*Vignette5* ~

Patrece ~ writes: This was super informational, and i agree that it could go a long way in helping to form a character's personality to keep them unique. Character development isn't an easy task if you want to keep it 'real' in your writing. For each character, you really do need to give them a unique voice. Cookie-cutter characters are extremely boring, but characters that are all over the map with personality traits can be distracting and feel too made up. This is particularly helpful in developing a believable character(s) and I plan to keep this information for future use. Great newsletter, as always!

*Vignette5* ~

dragonwoman writes: I'm afraid to take the test of the personalities! I'm not sure I want to know, just enjoy them without knowledge may be the way to go.

*Vignette5* ~

This item was submitted by its author:

Do you know about the ones who serve daily? Who is serving? Who are they?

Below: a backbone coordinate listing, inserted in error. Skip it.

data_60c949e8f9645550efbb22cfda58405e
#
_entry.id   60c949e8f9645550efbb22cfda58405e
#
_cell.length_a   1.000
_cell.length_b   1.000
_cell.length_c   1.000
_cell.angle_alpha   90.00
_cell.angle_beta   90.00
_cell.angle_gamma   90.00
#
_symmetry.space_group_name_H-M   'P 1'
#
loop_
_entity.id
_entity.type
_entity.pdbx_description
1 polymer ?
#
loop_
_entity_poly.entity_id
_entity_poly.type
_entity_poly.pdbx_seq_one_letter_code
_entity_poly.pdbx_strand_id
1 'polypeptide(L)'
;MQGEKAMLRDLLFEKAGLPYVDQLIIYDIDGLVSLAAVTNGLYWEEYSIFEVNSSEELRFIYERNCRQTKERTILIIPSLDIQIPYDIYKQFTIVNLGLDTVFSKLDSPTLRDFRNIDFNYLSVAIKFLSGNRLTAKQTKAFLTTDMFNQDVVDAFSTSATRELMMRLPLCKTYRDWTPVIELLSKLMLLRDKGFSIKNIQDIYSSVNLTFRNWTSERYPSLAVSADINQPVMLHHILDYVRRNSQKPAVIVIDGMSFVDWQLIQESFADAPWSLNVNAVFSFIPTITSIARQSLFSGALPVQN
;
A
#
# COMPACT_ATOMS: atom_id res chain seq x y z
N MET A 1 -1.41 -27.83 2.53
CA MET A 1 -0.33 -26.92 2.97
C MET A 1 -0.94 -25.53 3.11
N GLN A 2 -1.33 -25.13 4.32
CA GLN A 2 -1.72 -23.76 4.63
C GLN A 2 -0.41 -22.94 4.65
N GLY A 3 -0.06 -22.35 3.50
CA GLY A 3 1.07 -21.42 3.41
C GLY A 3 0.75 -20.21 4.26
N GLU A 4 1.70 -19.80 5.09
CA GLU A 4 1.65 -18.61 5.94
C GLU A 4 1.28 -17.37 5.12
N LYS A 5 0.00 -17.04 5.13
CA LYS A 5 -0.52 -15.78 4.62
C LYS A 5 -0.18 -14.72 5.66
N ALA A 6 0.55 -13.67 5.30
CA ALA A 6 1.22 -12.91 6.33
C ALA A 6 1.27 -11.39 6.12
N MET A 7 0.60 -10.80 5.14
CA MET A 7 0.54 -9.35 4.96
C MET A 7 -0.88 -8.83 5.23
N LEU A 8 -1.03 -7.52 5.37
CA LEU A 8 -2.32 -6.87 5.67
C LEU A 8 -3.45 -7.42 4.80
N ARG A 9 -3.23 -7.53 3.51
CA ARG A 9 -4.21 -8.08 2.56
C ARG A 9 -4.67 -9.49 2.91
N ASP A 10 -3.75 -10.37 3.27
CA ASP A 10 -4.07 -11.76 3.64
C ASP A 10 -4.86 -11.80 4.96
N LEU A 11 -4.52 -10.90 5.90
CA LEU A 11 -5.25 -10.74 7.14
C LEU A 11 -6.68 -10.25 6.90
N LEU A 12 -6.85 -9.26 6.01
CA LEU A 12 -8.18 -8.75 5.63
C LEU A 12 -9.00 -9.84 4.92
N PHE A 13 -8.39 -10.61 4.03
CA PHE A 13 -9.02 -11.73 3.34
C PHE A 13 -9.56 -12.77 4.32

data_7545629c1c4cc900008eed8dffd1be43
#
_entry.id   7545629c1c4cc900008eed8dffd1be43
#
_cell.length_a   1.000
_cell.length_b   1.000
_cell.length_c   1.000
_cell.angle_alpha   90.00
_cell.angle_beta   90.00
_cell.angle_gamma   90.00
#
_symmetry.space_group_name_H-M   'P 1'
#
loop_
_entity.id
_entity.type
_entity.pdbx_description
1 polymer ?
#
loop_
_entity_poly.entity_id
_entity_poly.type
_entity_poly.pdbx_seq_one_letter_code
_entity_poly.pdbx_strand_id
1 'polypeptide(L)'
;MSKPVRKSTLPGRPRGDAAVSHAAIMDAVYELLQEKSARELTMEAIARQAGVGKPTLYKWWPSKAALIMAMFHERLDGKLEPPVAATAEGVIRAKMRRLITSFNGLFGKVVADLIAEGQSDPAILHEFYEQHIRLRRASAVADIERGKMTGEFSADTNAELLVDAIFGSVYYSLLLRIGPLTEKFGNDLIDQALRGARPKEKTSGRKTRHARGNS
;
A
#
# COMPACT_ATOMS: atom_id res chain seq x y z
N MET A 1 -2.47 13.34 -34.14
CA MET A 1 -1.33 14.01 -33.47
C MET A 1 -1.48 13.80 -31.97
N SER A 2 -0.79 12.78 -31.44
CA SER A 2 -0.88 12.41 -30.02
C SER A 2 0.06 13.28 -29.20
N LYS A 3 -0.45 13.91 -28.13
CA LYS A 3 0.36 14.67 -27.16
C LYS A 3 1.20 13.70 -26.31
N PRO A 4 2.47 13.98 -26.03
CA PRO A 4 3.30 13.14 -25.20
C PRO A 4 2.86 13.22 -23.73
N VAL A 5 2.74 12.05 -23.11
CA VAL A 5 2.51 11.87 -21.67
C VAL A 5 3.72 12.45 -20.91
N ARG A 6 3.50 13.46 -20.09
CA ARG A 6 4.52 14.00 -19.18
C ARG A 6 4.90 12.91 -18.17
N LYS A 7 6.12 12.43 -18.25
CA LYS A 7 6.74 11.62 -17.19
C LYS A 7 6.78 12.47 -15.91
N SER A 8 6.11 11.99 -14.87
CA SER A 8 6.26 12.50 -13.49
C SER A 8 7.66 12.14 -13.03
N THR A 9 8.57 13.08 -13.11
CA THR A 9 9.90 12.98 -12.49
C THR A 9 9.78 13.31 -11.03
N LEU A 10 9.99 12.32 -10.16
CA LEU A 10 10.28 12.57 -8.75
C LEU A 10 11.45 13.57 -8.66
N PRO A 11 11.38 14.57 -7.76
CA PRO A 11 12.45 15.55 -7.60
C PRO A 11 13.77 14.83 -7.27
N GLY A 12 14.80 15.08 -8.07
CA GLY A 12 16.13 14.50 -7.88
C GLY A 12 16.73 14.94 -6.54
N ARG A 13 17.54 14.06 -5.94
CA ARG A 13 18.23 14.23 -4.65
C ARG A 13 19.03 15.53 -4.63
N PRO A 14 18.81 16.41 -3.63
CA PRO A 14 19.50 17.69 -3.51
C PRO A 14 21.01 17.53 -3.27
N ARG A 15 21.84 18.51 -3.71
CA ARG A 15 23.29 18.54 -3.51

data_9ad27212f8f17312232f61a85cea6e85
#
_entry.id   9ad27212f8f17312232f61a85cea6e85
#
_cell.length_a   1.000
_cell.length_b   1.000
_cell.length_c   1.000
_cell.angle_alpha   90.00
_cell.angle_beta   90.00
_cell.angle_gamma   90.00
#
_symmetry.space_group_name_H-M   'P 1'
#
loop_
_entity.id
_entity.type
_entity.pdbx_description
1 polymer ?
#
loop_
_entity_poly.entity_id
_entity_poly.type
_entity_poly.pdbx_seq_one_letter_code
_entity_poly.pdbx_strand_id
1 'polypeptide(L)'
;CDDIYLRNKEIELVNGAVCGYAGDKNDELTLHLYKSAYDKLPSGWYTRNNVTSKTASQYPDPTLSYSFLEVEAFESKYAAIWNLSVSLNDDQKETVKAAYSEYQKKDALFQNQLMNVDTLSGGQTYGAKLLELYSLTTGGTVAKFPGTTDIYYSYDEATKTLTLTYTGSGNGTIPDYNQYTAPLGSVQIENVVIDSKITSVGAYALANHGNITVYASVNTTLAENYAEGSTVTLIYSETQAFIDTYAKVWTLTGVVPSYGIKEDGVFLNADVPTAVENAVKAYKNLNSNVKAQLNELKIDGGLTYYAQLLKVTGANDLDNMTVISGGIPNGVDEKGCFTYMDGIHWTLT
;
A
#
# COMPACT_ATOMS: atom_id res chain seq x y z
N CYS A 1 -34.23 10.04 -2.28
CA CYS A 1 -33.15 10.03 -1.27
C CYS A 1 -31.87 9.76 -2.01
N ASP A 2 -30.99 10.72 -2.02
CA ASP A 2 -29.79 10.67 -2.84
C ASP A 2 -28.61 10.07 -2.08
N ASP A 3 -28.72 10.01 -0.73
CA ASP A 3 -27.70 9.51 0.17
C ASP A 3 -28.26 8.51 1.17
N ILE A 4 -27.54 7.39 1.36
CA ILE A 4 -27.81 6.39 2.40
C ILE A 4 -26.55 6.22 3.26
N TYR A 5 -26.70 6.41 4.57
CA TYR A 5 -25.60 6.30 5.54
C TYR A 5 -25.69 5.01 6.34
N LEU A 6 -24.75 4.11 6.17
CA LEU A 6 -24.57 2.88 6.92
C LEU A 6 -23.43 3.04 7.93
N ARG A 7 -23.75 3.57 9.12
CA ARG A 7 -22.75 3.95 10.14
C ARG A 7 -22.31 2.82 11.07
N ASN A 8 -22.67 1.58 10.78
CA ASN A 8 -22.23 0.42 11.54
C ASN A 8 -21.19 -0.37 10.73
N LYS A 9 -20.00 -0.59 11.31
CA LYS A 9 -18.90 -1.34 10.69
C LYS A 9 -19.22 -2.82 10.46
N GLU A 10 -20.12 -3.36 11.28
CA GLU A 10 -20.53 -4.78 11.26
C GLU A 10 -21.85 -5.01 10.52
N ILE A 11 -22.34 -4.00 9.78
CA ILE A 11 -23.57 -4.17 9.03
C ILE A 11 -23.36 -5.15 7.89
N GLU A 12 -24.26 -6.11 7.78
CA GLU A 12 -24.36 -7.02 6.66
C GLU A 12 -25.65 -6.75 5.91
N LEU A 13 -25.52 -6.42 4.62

#2237335 by dogpack:saving 4 premium: DWG

*Bullet* *Bullet* *Bullet* Don't Be Shy! Write Into This Newsletter! *Bullet* *Bullet* *Bullet*

This form allows you to submit an item on Writing.Com and feedback, comments or questions to the Writing.Com Newsletter Editors. In some cases, due to the volume of submissions we receive, please understand that all feedback and submissions may not be responded to or listed in a newsletter. Thank you, in advance, for any feedback you can provide!
Writing.Com Item ID To Highlight (Optional):

Send a comment or question to the editor!
Limited to 2,500 characters.
Word from our sponsor

Removal Instructions

To stop receiving this newsletter, click here for your newsletter subscription list. Simply uncheck the box next to any newsletter(s) you wish to cancel and then click to "Submit Changes". You can edit your subscriptions at any time.

Printed from https://www.writing.com/main/newsletters/action/archives/id/10758